Oli Pritchard dons his trilby and considers the value of manners and elegance
In days of yore, there was a better age in Bogota, when men wore hats and not ghastly baseball caps and were true gentlemen. When manners mattered, when people opened doors for one another and gave way with grace. When elegance was important and clothes with writing on were shunned. These were the days of the cachacos. Being a cachaco involves being well-mannered and thoughtful. Sensitive and aware of others. In short, a thoroughly decent human being, regardless of the great unwashed ignorant tide of humanity surrounding you. Almost exactly, therefore, the same as being a cyclist.
Ciclopaseo cachaco founder and chief organiser Jorge Malagón was in the centre of everything at the event on August 22. Resplendent in a fetching green waistcoat offset with cycling glasses, like a true gentleman he graciously deigned to take a few minutes away from the hassles of organisation to comment on the ride, starting with a brief history lesson.
“It’s five years old now, and we’ve grown from just 180 or so up to, we think, 2,000 cyclists today. As you know, in Bogota there are quite a lot of cycling groups, but they’re usually divided. One day, I was talking with some guys from other groups and we decided to come together. Now, a lot of different groups are involved, such as Caballito Acero, Gallardo, Ciclopaseo de Miercoles, Global Water Dance etc.”
I am intrigued as to the connections with London’s Tweed Run. Was that a big influence, I wonder?
“Well, sort of, but this is something Bogotano. It’s something very important from our history, something we should remember and something we should maybe return to. We’re thinking about going back to a better time, an era that was very distinctive in the history of Bogota, something we can really be proud of. That’s important in a city like this, I think, that we can be proud of something.”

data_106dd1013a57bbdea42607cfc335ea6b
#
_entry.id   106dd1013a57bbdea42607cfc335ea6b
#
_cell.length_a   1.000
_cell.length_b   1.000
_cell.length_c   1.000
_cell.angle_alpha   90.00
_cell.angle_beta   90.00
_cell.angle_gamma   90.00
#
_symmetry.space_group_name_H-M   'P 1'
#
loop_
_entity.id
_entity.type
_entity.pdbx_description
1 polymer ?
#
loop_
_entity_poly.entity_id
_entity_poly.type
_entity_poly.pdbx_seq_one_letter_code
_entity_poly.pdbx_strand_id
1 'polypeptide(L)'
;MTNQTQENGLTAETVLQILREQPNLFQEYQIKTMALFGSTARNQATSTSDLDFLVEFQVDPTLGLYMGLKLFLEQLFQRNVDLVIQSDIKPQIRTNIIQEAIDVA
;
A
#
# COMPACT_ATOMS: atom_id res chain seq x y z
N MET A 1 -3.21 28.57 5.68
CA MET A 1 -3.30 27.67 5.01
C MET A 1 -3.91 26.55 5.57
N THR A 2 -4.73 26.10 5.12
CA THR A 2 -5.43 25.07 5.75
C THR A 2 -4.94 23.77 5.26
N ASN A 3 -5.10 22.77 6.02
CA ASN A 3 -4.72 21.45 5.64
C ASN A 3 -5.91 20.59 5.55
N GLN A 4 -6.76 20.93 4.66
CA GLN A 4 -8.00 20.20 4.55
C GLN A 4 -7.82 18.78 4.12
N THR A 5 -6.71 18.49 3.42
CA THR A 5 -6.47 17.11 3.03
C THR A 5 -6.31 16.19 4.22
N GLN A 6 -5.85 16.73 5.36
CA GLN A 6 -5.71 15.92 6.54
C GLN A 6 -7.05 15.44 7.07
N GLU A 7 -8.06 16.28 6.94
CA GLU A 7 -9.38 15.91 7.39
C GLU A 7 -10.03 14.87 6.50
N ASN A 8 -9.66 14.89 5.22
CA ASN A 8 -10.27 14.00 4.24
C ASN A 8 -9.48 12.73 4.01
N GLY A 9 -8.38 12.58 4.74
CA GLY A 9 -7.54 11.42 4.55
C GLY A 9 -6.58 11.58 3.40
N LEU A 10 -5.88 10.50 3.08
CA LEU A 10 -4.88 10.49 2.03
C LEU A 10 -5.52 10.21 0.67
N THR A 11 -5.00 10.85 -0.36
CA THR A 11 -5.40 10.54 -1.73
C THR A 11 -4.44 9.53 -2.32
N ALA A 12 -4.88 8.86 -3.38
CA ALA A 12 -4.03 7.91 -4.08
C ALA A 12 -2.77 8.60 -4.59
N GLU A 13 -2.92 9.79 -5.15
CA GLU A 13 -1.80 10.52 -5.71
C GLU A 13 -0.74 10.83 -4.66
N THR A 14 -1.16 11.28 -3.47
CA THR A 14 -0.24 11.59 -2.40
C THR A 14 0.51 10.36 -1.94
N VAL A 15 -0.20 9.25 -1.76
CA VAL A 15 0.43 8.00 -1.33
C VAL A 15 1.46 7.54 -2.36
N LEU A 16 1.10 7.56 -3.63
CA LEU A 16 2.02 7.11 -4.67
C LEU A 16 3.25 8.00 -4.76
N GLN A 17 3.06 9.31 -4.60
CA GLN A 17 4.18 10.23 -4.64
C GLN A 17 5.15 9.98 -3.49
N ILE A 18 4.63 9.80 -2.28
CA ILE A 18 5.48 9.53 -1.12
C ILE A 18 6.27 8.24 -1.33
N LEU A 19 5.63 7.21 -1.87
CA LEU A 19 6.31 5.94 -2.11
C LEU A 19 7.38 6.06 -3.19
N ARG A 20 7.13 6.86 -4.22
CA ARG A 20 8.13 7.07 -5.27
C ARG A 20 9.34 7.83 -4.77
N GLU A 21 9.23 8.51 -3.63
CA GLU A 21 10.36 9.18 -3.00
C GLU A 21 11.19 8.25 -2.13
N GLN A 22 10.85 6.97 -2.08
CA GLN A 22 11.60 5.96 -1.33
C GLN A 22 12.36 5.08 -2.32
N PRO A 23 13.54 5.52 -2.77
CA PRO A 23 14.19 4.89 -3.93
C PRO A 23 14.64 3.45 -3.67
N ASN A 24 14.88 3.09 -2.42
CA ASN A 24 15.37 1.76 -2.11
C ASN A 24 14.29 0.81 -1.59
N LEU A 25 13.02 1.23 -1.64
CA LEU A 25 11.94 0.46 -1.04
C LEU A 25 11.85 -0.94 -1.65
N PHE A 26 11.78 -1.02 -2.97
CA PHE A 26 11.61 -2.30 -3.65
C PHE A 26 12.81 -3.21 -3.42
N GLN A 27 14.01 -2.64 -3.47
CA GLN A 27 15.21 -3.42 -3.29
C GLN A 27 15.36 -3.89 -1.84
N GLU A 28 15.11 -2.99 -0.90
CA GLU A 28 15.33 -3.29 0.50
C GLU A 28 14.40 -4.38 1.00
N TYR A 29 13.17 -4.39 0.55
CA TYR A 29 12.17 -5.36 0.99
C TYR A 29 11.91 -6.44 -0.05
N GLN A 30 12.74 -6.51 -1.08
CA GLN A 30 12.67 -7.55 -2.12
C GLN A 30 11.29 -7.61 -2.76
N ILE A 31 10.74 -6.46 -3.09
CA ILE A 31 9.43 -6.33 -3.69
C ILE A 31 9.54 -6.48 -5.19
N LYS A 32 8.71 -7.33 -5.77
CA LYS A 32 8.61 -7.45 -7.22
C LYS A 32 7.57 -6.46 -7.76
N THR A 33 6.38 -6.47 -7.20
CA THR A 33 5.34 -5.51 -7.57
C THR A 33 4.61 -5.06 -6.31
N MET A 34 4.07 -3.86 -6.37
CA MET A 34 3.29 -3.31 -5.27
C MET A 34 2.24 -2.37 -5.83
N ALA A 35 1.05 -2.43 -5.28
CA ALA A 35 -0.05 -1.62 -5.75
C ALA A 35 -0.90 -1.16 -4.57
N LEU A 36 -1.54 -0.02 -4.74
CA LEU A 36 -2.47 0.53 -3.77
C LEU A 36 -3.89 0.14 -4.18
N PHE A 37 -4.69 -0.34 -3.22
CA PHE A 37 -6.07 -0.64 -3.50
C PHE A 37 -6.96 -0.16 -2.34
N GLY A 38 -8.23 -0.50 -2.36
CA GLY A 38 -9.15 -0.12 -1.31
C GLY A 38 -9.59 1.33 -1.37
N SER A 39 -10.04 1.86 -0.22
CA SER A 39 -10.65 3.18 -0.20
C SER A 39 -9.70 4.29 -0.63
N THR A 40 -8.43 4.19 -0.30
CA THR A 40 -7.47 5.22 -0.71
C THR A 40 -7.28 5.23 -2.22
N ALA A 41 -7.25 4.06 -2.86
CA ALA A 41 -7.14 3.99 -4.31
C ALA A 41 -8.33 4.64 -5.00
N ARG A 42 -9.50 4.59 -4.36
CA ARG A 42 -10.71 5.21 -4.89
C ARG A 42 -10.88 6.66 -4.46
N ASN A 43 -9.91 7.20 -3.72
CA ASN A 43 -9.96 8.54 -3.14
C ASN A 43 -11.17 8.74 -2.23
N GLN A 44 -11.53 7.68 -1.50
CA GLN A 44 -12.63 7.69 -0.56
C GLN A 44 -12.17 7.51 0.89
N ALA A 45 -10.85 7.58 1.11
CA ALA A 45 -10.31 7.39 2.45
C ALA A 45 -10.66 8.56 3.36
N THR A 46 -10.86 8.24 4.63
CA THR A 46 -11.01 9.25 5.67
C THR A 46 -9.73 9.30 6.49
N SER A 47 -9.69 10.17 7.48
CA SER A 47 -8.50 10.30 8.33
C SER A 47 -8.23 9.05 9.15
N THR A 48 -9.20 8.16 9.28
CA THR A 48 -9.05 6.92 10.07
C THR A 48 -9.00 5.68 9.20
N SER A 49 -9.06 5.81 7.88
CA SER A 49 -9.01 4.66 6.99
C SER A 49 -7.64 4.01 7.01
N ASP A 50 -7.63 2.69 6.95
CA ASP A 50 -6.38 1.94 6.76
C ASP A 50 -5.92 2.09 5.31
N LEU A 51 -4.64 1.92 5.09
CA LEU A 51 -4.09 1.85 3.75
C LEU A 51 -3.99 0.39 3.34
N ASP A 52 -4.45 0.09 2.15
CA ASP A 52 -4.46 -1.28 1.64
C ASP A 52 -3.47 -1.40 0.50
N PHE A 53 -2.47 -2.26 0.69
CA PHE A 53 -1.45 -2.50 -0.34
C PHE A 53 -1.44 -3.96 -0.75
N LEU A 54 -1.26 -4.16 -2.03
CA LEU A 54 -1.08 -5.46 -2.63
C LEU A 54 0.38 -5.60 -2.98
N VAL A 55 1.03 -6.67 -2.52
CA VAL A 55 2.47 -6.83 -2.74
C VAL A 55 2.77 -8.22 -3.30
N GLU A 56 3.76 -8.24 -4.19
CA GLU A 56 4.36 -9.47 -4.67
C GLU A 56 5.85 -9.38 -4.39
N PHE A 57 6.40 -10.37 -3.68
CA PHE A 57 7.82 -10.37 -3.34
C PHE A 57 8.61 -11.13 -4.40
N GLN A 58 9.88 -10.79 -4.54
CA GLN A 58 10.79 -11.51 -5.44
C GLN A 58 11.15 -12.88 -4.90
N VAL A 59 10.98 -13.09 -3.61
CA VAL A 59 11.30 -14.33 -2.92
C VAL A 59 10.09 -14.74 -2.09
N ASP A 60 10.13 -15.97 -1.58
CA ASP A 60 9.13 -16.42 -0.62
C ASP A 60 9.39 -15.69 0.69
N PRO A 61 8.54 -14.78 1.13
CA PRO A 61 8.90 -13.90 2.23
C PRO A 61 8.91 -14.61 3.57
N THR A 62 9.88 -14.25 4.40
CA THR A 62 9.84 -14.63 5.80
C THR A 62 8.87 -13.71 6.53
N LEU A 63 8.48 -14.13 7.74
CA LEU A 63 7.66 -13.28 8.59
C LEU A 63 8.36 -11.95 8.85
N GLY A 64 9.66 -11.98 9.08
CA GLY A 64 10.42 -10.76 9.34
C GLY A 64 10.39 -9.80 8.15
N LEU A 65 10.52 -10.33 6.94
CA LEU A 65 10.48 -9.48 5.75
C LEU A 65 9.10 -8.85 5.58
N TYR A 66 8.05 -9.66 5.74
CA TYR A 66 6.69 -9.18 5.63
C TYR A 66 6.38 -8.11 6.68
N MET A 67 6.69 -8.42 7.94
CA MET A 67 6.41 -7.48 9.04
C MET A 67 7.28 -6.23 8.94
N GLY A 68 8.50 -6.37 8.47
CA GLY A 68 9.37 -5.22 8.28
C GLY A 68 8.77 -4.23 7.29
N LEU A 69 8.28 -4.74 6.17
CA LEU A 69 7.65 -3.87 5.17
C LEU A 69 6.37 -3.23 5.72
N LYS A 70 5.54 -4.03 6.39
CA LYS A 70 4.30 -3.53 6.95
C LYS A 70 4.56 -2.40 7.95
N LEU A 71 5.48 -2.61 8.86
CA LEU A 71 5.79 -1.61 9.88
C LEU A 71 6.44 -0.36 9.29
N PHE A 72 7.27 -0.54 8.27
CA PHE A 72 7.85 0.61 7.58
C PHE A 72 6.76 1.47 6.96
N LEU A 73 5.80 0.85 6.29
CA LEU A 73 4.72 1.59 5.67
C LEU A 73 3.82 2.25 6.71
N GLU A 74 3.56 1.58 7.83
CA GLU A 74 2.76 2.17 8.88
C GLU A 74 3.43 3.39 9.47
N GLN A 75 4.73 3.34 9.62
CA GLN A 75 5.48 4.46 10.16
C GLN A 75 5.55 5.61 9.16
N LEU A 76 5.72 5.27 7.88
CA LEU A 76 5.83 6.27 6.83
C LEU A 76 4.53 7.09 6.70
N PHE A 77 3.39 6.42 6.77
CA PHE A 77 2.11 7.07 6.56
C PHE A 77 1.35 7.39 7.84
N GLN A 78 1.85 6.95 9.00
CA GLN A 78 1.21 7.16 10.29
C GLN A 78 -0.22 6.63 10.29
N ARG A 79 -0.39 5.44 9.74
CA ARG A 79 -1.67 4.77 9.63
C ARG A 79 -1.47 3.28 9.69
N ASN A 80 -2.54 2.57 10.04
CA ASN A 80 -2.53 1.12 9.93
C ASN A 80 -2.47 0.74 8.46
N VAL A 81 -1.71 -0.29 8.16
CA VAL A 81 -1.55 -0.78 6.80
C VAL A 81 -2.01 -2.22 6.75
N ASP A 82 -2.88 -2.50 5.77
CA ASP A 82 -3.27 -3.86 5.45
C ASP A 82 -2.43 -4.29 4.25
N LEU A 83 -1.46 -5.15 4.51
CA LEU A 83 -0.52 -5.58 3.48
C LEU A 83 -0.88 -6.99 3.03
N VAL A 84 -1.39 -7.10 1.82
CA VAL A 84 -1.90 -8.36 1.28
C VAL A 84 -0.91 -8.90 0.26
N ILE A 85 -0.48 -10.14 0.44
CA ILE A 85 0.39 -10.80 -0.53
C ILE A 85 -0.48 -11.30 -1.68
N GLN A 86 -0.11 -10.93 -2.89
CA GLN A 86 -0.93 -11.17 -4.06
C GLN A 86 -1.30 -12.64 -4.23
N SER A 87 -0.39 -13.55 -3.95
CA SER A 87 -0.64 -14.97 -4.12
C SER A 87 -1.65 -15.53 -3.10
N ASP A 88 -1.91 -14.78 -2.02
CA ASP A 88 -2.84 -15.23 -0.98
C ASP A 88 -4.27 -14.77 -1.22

To me, it certainly feels much more organic than some other bicycle or hipster events in Bogota.
History aside, what does the Cachaco ride mean today? “Well, there are two parts to it really. At first glance, the obvious one is of fashion and bicycles. That’s important, and of course it’s a lot of fun too. But I like to think that we’re promoting cachaco citizen culture as well. Bogota doesn’t have a big fiesta like Barranquilla or like Cali, so we need events in the year to bring people together. That’s an important part of this ride. It helps citizens interact with other people, other citizens, promoting social awareness”. It’s certainly a mixed affair, with people drawn from all walks of life, not just the extrovert artists and Victorian hipsters. “We want to bring young people, families, adults, the hipster kids, everyone together in a big fiesta”. Jorge explains.
One wonders what’s more important to Jorge, the cachaco or the bicycles. He’s quick to ambush the question “Well, bicycles help to educate people, just like cachaco culture. I don’t think we can separate the two things”. As Jorge tells us about his personal ideals, it is clear that this isn’t a single day event nor a one-off for him. “My background is mixed, between the coast and here, but the greater influence is the rolo side. I see myself as a cachaco nuevo, and this is something that I do all the time. I think it’s important to live my life like this. For example, I’m a teacher at the Nacional and when I arrive by bicycle it starts a mass debate with the students”.
With that, he leaves us to go and swing his partner around to the Andean band behind him. For a moment, Parkway feels more genteel than usual, as if we had been transported back to days gone by. Only a moment for now… but maybe with a little of Jorge’s spirit, we can all help to return Bogota to its former glory.